Birds like Rose Ringed Parakeet, Alexandrine Parakeet, Red Munia and Jungle Maina are also protected under the Wildlife Protection Act.

Section 2(37) of the Act defines ‘wildlife’ as wildlife includes any animal, bees butterflies, crustacean, fish and moths; and aquatic or land vegetation which forms part of any habitat. So the meaning of the wildlife in this Act is very wide and inclusive of all kinds of flora and fauna.

This Act has flora and fauna listed under six schedules as follows –

The animals under Schedule I and Schedule II are rare, so they get absolute protection from the government and penalties in their case are highest as prescribed under the law. 

Schedule III and Schedule IV offer protection to animals & plants that are not in the list of endangered species, but they do need protection, so the penalties for crime against these animals are low.

Animals under Schedule V can be hunted and it includes commonly seen animals such as Crow, Fruit Bats, and Mice & Rats ONLY. 

Schedule VI includes plants, which are prohibited from cultivation and planting, such as, Beddomes’ Cycad, Blue Vanda, Kuth, Ladies Slipper Orchids, Pitcher Plant, and Red Vanda.

Hence, a cross verification with the schedules is an imperative before deciding on which animal to pet.

Prevention of Cruelty to Animals Act, 1960:

Monkeys are revered to be an incarnation of Hanuman, the devout of Lord Shri Ramchandra in Hinduism and many pious Hindus often feed them. However monkeys can’t be kept and trained for entertainment purposes in India under Section 22 (ii), PCA Act 1960.

The Prevention of Cruelty to Animals Act was enacted in 1960 to prevent the infliction of unnecessary pain or suffering on animals and to amend the laws relating to the prevention of cruelty to animals. After the enactment of this Act, the Animal Board of India was formed for the promotion of animal welfare. Ss.2(c) and (d) define Captive Animal and Domestic Animal.

The Ministry of Environment, Forest and Climate Change has released four new Gazette notifications under the Prevention of Cruelty to Animals Act, 1960 to regulate dog breeders , animal markets, and aquarium and “pet” fish shop owners.

The rules are the Prevention of Cruelty to Animals (Dog Breeding and Marketing) Rules, 2017; Prevention of Cruelty to Animals (Regulation of Livestock Markets) Rules, 2017; the Prevention of Cruelty to Animals (Aquarium and Fish Tank Animals Shop) Rules, 2017; and the Prevention of Cruelty to Animals (Care and Maintenance of Case Property Animals) Rules, 2017.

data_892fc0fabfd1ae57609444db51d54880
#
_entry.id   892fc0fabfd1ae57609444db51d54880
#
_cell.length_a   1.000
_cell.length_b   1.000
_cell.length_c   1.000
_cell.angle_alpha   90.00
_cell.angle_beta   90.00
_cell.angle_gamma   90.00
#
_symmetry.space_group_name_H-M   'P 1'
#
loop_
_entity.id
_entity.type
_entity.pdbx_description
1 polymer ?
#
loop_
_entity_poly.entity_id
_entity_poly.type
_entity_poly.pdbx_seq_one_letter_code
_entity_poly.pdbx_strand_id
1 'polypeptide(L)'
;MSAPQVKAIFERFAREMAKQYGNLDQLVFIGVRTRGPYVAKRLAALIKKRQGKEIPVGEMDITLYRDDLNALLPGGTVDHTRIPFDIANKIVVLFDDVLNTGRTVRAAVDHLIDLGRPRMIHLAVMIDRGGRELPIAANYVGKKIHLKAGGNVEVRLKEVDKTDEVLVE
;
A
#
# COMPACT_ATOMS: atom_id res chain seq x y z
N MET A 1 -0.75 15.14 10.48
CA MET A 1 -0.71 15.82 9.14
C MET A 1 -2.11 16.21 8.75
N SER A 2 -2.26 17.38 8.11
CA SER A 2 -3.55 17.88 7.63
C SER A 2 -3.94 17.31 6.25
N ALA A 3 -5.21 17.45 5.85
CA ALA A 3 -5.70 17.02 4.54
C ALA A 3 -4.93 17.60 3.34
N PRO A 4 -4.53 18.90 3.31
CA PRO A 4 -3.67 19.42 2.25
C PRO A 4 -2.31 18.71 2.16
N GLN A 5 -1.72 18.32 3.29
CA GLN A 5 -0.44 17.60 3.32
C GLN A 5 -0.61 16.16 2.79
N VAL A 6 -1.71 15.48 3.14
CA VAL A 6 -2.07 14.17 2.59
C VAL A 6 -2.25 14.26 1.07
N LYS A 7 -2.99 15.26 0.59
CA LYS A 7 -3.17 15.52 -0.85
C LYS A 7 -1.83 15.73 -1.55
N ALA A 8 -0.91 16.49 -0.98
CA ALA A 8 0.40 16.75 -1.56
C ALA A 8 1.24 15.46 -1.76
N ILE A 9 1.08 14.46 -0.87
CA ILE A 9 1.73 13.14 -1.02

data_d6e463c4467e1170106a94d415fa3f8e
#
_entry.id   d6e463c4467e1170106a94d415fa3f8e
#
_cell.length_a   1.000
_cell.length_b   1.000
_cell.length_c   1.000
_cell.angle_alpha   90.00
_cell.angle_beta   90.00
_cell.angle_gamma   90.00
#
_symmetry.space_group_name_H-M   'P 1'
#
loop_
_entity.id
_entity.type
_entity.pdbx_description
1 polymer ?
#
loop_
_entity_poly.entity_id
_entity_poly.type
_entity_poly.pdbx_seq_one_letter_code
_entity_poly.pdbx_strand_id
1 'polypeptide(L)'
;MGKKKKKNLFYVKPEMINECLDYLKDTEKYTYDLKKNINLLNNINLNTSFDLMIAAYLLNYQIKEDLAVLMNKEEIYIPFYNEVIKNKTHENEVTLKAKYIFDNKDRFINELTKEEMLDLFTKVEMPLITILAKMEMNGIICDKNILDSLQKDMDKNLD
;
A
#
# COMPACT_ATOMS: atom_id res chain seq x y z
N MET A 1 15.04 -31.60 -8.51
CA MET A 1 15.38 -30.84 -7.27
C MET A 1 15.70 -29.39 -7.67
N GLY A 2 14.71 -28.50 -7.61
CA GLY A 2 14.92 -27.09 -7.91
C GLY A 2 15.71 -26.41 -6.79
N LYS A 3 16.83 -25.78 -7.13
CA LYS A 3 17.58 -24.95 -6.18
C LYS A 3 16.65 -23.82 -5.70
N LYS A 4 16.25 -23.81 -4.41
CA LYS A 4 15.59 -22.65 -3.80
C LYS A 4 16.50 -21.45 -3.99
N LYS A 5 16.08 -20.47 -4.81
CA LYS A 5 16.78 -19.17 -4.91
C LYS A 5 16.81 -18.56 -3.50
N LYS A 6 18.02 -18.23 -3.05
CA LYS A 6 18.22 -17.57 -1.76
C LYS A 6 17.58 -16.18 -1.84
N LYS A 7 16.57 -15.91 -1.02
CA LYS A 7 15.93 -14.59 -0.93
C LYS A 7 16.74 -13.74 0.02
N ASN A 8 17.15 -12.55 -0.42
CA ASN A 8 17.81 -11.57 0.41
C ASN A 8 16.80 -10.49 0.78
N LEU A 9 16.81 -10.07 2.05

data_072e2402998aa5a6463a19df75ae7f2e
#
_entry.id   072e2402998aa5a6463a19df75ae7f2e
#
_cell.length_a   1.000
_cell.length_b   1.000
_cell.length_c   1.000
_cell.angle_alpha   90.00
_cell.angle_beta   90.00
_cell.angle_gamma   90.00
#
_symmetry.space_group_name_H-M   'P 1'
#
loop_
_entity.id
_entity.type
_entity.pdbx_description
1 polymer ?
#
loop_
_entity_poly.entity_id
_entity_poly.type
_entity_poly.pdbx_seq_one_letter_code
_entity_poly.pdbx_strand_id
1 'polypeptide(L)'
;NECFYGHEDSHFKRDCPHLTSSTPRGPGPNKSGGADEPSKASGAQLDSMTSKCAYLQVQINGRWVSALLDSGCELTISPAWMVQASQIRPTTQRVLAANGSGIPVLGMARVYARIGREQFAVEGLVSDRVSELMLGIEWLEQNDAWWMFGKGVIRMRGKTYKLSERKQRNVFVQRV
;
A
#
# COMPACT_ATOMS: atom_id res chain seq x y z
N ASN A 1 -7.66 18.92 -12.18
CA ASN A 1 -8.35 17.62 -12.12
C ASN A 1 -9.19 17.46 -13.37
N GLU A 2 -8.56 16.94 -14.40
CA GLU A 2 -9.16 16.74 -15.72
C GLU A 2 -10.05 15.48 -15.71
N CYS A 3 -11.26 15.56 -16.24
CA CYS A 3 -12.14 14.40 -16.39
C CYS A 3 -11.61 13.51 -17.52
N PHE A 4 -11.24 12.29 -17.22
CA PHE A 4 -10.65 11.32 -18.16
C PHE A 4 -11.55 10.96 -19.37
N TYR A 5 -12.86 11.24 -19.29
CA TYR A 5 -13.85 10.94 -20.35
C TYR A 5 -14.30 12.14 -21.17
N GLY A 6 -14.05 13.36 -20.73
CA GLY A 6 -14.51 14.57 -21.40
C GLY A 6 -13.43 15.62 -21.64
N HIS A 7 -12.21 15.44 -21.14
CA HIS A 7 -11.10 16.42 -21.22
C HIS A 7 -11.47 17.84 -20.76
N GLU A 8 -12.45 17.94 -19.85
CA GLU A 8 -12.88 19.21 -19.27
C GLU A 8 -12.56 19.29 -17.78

According to these new rules, dog breeders, aquarium and fish “pet” shop owners must register themselves with the state Animal welfare Board of the respective states. The sale of all types of cattle, including buffaloes, and camels for slaughter via animal markets is not allowed.  The sale of cattle and camels can be made only to a person who carries valid documents proving he or she is an “agriculturist”. No aquarium can keep, house or display: “any cetaceans, penguins, otters, manatees, sea turtles and marine turtles, artificially colored fish, any species of fish tank animals listed in the Wildlife (Protection) Act, 1972 (53 of 1972), or any species listed under the Appendix I of the Convention of International Trade in Endangered Species”.

With much more stricter laws in place, it is important to choose a particular animal as your pet, see if it is banned or not as per any law in India and then proceed.

Indian Penal Code, 1860:

The Indian Penal Code, 1860, though it has no specific provision relating to wildlife, defines the term animal in Section 47 and declares maiming, killing of animals as an offence and punishable under Sections 428 and 429.

Conclusion:

Enshrined in the Indian constitution, Article 51 (g) states the following:

“It shall be the duty of every citizen of India to protect and improve the natural environment including forests, lakes, rivers and wild life, and to have compassion for living creatures.”

Hence, it is important to be more compassionate towards animals by abiding by the law. The approach about legal pets is a reverse process. There is no direct list about what pets are legal in India. The list contains the animals that cannot be had as pets. Hence, it is suggested to first choose the animal, identify whether it can be kept as a pet or not and then to proceed with buying the pet and growing it.

Edited by Pragash Boopal

Approved & Published – Sakshi Raje

Reference

[i] https://www.cites.org/eng/cms/index.php/component/cp/country/IN

[ii] https://www.cites.org/eng/app/appendices.php

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I'm AISHWARYA LAKSHMI VM, pursuing B.B.A., LL.B (Hons) at School of Excellence in Law, the Tamil Nadu Dr. Ambedkar Law University and the Professional program of the Company Secretaryship course. My area of interest not only includes corporate, taxation, commercial and economic laws but also environmental law and human rights. I've participated in several national and international moots and won several accolades. I'm also the Secretary of the Moot Court Association of my college. A firm believer in team work, time management and commitment, I always endeavor to be unique and to carve out a space for myself in whatever I undertake. During my free time, I read fiction, listen to music and experiment my culinary skills